The 'Other War' Bush started: Saving Afghanistan
Foreign Affairs - Saving Afghanistan - Barnett R. Rubin:
Contrary to the claims of the Bush administration, whose attention after the September 11 attacks quickly wandered off to Iraq and grand visions of transforming the Middle East, the main center of terrorism 'of global reach' is in Pakistan. Al Qaeda has succeeded in reestablishing its base by skillfully exploiting the weakness of the state in the Pashtun tribal belt, along the Afghan-Pakistani frontier. In the words of one Western military commander in Afghanistan, 'Until we transform the tribal belt, the U.S. is at risk.'
Far from achieving that objective in the 2001 Afghan war, the U.S.-led coalition merely pushed the core leadership of al Qaeda and the Taliban out of Afghanistan and into Pakistan, with no strategy for consolidating this apparent tactical advance. The Bush administration failed to provide those Taliban fighters who did not want to defend al Qaeda with a way to return to Afghanistan peacefully, and its policy of illegal detention at Guantanamo Bay and Bagram Air Base, in Afghanistan, made refuge in Pakistan, often with al Qaeda, a more attractive option.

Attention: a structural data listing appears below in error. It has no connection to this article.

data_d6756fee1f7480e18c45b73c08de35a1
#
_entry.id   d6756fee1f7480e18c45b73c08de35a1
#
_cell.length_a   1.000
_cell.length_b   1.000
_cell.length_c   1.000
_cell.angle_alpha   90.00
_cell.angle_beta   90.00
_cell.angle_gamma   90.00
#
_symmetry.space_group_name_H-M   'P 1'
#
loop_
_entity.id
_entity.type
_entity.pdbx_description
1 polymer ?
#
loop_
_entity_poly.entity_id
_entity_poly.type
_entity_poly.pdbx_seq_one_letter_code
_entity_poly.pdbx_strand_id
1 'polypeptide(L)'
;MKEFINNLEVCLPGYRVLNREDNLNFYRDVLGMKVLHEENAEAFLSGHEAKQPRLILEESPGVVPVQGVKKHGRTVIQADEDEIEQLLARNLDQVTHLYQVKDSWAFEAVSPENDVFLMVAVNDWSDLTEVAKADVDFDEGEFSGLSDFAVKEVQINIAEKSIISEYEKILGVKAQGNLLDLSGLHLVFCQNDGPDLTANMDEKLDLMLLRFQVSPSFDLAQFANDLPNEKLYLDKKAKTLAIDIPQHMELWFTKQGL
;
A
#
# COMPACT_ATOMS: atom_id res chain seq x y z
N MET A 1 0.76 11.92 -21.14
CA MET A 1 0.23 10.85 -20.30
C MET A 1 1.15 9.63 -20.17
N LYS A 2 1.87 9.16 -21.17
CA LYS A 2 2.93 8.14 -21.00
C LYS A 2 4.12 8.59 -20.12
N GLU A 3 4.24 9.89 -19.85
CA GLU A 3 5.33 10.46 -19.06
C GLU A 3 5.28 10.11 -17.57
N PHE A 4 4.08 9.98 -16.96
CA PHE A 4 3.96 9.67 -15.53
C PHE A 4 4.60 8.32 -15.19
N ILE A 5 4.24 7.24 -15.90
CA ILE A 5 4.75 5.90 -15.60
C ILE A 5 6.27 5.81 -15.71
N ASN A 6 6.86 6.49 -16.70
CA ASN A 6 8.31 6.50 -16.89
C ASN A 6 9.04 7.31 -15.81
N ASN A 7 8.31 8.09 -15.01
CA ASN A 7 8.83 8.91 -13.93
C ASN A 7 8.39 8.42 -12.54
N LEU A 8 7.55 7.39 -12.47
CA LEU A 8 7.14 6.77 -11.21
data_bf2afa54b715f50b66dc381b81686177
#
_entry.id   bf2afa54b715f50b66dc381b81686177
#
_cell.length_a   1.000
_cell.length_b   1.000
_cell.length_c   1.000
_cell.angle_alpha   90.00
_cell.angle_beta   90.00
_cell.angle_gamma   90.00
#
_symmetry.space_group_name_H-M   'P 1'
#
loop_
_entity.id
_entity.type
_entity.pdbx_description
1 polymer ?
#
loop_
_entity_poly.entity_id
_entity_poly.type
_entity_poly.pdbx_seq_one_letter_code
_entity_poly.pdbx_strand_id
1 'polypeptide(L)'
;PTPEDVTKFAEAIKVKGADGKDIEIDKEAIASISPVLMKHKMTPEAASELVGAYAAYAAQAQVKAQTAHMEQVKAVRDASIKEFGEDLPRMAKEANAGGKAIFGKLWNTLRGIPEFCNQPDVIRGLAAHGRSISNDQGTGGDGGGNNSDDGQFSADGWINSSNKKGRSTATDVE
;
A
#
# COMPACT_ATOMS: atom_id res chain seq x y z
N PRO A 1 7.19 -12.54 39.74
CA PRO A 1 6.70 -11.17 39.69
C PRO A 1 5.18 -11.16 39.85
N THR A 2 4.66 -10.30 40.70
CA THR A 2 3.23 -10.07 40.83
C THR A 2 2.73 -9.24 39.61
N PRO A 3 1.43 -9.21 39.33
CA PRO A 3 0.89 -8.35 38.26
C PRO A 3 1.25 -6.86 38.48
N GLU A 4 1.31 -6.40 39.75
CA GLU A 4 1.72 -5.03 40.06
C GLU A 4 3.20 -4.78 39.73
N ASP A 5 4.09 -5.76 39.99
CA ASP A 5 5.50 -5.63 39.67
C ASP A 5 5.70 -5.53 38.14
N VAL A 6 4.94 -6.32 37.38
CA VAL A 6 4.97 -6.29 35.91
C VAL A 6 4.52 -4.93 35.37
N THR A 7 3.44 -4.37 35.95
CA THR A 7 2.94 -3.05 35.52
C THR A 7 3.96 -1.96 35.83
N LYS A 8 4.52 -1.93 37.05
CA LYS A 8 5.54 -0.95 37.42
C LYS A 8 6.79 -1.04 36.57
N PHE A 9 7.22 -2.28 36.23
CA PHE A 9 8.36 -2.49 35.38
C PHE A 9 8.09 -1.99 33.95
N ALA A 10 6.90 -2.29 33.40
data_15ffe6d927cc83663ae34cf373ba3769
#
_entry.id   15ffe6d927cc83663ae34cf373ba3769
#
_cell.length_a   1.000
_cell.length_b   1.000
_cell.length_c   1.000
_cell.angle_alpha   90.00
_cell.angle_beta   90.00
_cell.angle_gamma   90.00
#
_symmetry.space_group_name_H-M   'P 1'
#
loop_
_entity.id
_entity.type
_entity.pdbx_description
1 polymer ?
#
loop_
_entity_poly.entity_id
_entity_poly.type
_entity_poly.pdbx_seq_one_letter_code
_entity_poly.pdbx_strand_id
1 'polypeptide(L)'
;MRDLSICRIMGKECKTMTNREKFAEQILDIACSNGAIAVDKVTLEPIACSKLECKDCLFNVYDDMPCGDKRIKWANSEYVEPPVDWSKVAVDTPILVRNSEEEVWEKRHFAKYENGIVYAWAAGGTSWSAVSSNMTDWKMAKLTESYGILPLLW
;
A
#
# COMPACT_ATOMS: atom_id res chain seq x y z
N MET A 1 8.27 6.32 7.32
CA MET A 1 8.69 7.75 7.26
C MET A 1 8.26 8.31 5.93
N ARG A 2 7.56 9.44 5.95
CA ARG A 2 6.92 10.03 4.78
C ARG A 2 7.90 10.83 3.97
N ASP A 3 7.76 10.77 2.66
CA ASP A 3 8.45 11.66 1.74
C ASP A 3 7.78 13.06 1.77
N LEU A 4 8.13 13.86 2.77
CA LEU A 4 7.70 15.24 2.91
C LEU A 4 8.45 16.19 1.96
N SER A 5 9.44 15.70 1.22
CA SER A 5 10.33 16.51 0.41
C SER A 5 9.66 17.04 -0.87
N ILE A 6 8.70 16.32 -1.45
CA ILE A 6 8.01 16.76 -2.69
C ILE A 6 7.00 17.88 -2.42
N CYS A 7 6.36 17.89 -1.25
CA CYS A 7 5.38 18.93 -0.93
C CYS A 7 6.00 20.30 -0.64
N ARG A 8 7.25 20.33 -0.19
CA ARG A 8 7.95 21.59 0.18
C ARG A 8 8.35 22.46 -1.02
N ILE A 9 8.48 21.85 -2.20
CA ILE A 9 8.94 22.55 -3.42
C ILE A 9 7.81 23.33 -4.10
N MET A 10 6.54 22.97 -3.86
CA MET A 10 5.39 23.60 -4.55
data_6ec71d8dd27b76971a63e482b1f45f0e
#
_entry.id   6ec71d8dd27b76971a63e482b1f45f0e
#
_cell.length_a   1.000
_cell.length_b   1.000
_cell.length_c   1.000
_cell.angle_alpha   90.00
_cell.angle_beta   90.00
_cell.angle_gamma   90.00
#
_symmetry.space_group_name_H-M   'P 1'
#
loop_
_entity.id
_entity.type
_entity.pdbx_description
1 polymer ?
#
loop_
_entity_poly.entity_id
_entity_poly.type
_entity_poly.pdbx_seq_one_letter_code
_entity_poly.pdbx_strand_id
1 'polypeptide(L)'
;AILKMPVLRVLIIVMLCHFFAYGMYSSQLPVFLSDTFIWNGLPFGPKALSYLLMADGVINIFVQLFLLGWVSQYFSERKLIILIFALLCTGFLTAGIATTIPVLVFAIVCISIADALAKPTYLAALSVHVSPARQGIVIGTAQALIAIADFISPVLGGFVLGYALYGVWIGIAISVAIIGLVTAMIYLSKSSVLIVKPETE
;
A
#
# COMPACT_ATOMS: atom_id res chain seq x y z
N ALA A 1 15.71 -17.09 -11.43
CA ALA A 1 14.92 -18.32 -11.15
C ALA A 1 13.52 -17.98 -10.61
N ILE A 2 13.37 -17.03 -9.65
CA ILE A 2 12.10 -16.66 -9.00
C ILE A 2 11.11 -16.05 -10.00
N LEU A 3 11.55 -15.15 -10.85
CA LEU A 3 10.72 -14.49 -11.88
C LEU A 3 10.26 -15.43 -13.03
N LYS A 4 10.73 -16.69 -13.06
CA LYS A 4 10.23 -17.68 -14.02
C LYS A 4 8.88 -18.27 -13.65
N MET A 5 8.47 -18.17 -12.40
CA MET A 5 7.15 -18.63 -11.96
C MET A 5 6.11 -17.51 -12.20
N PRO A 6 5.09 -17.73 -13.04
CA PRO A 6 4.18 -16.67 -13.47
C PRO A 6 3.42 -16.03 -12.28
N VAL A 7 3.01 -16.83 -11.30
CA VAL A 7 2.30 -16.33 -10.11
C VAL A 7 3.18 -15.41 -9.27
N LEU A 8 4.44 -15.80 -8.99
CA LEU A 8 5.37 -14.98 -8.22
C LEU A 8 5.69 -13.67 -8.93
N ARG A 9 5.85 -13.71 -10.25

The Taliban, meanwhile, have drawn on fugitives from Afghanistan, newly minted recruits from undisrupted training camps and militant madrasahs, and tribesmen alienated by civilian casualties and government and coalition abuse to reconstitute their command structure, recruitment and funding networks, and logistical bases in Pakistan. On September 19, 2001, Pakistani President Pervez Musharraf told his nation that he had to cooperate with Washington in order to 'save Afghanistan and Taliban from being harmed'; accordingly, he has been all too happy to follow the Bush administration's instructions to focus on al Qaeda's top leadership while ignoring the Taliban. Intelligence collected during Western military offensives in mid-2006 confirmed that Pakistan's Inter-Services Intelligence (ISI) was continuing to actively support the Taliban leadership, which is now working out of Quetta, the capital of Baluchistan Province, in western Pakistan. As a result, a cross-border insurgency has effectively exploited Afghanistan's impoverished society and feeble government.